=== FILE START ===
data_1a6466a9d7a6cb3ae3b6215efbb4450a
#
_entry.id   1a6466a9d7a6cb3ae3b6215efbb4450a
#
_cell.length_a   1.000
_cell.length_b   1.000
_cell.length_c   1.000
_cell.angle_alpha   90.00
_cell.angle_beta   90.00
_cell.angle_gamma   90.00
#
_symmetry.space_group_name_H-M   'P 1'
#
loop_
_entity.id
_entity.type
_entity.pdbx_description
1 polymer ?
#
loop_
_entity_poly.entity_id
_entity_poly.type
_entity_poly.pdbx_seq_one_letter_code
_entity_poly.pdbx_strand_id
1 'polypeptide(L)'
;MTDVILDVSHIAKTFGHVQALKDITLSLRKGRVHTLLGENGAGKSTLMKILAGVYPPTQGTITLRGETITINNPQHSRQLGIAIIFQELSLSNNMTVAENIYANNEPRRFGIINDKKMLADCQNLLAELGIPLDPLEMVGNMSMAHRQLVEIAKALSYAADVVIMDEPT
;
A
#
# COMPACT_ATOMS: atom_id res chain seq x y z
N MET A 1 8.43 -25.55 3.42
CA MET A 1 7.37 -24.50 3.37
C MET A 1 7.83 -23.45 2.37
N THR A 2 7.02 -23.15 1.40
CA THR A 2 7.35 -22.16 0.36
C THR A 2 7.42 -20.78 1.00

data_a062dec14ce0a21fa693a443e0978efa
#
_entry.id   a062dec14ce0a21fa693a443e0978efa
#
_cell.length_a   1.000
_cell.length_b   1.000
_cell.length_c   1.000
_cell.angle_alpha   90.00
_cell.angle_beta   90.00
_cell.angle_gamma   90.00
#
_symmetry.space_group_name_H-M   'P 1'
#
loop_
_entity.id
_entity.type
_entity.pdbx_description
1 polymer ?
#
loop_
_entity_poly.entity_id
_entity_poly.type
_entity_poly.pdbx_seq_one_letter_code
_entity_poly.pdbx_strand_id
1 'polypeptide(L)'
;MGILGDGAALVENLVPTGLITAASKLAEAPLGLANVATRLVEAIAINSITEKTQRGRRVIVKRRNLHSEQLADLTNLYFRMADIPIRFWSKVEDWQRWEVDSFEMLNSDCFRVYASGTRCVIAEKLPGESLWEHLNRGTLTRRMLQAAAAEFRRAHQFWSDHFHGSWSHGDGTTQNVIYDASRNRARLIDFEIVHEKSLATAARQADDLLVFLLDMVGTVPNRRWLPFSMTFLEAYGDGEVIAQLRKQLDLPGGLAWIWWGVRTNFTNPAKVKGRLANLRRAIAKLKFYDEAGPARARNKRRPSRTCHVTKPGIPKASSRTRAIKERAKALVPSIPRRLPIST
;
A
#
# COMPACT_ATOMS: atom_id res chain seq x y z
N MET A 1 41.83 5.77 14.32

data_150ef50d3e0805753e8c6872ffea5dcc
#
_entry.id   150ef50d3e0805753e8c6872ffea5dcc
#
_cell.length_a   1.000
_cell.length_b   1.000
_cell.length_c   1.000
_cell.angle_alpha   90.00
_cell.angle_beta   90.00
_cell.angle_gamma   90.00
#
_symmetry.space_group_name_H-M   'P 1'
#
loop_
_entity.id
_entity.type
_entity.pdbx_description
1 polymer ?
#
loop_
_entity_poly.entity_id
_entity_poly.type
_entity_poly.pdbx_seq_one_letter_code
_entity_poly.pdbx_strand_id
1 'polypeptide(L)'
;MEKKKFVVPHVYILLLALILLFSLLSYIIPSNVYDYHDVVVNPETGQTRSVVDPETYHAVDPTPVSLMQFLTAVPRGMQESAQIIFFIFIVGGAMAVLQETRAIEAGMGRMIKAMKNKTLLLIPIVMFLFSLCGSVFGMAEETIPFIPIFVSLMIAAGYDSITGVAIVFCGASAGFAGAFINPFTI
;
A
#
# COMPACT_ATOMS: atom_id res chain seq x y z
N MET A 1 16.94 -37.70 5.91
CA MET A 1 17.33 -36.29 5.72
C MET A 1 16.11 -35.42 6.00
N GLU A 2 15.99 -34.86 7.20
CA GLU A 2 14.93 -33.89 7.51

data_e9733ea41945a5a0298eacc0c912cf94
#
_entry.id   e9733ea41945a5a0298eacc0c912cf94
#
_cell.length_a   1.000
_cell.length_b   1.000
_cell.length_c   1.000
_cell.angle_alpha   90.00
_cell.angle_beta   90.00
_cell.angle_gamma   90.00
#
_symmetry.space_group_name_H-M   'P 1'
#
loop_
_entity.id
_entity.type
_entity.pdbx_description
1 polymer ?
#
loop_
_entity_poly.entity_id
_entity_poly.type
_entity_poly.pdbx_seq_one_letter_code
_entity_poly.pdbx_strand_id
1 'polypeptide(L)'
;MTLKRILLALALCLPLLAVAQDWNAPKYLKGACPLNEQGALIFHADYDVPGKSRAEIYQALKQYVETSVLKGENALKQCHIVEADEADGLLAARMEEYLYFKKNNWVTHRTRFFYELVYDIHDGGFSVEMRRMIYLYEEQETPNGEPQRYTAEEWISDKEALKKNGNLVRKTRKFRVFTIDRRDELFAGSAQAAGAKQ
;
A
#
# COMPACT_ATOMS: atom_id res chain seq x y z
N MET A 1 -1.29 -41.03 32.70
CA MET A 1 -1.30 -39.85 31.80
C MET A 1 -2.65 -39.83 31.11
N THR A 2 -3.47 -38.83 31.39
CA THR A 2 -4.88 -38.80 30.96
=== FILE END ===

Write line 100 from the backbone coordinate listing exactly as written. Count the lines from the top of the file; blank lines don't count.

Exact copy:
C MET A 1 16.11 -35.42 6.00